The evolution of Nigeria’s vitamin A campaign into an integrated platform for delivering nutrition and health interventions nationally

Abstract Number Theme Presentation Type Cover Approved
0374 Monitoring and surveillance for tracking progress and program improvement Poster Not Approved


Abstract Content


Routine health service in Nigeria remain weak and fragmented, thus there is a need for alternative platforms to deliver key health and nutrition interventions. The Government initiated the Maternal New-born and Child Health Week (MNCHW) programme in 2010 with the objective of improving the population health and nutrition status.


MNCHW takes place twice a year, designed to bring children and women to primary healthcare facilities to received key interventions.


Since the inception of MNCHW in 2010, the basket of interventions delivered through this platform has increased. Initially vitamin A supplementation (VAS) was the only intervention provided consistently in all 37 States. On the back of successful community mobilisation, the platform evolved from the being “vitamin A campaign” to an integrated biannual health and nutrition service delivery campaign. To date, 45 million children have received Penta and Oral Polio vaccines. Seven million pregnant women have received Tetanus Toxoid vaccine and 3.1 million children have been birth registered during the campaign. In the last two rounds HIV counselling has been provided to 325,982 mothers.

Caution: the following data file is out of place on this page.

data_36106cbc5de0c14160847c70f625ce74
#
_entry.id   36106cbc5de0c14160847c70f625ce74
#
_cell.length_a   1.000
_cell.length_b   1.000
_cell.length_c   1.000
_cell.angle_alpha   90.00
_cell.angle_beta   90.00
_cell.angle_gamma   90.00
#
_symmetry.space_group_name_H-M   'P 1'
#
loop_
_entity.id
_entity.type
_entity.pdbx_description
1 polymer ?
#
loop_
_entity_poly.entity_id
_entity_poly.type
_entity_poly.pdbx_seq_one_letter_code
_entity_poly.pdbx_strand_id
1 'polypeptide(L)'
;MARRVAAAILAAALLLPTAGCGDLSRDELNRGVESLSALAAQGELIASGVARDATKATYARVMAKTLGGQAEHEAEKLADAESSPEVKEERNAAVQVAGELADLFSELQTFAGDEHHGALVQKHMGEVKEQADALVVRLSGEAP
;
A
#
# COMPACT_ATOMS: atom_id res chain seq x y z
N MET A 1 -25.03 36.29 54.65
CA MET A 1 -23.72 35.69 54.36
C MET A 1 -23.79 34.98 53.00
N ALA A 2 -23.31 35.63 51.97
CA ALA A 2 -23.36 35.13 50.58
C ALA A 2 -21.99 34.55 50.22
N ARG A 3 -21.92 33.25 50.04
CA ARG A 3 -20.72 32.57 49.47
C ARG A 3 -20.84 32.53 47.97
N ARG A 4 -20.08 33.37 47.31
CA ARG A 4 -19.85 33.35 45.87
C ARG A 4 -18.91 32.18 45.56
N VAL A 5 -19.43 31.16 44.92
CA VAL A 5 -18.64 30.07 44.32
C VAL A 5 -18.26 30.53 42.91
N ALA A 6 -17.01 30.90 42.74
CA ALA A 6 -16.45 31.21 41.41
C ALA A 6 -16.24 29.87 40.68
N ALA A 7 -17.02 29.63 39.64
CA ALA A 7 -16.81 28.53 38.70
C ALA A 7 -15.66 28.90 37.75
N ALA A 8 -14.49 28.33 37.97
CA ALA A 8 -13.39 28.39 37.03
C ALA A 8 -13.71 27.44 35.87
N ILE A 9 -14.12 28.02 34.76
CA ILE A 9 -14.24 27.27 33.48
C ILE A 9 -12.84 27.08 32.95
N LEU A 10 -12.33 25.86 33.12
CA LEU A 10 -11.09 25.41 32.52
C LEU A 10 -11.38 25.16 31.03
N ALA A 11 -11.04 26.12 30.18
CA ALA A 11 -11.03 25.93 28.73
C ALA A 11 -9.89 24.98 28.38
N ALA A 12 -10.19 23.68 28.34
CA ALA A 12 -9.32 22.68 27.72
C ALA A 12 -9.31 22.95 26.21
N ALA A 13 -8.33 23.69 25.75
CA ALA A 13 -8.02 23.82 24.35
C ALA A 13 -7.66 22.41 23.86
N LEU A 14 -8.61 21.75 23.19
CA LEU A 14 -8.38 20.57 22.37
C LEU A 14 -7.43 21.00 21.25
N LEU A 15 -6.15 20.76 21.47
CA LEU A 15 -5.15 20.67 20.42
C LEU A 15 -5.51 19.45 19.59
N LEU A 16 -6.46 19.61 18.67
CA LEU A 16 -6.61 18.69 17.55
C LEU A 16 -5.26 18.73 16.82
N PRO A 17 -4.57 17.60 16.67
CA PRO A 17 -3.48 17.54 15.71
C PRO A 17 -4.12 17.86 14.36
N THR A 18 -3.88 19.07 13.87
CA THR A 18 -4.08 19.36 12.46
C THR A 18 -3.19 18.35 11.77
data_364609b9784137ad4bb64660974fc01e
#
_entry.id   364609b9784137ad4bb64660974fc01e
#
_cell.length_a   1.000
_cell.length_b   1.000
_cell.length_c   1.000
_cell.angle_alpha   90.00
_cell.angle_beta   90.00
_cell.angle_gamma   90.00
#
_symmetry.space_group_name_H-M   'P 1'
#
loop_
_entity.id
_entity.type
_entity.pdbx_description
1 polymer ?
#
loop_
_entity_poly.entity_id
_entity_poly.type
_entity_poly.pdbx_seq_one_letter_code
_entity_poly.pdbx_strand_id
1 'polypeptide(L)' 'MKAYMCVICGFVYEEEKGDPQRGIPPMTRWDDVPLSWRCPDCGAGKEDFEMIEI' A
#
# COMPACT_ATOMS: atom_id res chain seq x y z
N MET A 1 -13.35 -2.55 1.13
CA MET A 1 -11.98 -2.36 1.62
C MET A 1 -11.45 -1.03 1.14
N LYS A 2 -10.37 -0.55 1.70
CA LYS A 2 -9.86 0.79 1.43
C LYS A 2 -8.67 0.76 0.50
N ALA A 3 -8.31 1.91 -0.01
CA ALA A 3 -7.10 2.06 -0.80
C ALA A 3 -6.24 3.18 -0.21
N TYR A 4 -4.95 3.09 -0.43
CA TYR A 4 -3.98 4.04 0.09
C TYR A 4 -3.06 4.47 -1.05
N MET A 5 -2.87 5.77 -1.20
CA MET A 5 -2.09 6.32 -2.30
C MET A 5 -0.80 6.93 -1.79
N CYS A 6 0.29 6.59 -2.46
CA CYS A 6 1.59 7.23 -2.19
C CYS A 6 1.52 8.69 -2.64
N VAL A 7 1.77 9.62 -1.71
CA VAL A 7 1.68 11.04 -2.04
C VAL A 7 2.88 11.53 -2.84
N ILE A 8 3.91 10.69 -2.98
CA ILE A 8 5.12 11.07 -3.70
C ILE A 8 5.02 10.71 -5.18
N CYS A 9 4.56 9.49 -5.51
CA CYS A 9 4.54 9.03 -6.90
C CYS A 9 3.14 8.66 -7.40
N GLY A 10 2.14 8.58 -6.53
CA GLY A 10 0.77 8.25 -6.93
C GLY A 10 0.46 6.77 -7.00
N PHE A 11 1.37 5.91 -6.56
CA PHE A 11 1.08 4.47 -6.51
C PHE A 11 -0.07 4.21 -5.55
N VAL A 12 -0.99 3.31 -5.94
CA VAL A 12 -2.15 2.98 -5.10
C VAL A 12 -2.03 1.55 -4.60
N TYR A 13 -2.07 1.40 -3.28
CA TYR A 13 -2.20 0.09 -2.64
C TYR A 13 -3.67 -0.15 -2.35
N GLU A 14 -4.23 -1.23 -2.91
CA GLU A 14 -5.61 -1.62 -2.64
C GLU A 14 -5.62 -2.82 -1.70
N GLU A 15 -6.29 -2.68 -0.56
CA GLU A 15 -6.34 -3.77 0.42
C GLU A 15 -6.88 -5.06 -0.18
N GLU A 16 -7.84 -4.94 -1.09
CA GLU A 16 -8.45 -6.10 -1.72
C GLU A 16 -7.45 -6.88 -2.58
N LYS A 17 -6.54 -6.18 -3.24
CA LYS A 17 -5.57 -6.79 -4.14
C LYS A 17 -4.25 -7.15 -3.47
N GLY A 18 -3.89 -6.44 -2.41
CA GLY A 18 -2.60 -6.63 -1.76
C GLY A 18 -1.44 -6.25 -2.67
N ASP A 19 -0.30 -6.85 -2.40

Vitamin A supplementation through MNCHW provided the basis for wider health system strengthening in Nigeria. This has provided the opportunity for millions of children and women to receive critical lifesaving interventions. MNCHW has, and will continue to, contribute to reductions in child and maternal mortality in Nigeria. It has enhanced trust towards Government facilities helping to revitalise the health system.

Our website uses cookies to ensure you have the best experience.
Please visit our Privacy Policy page for more information.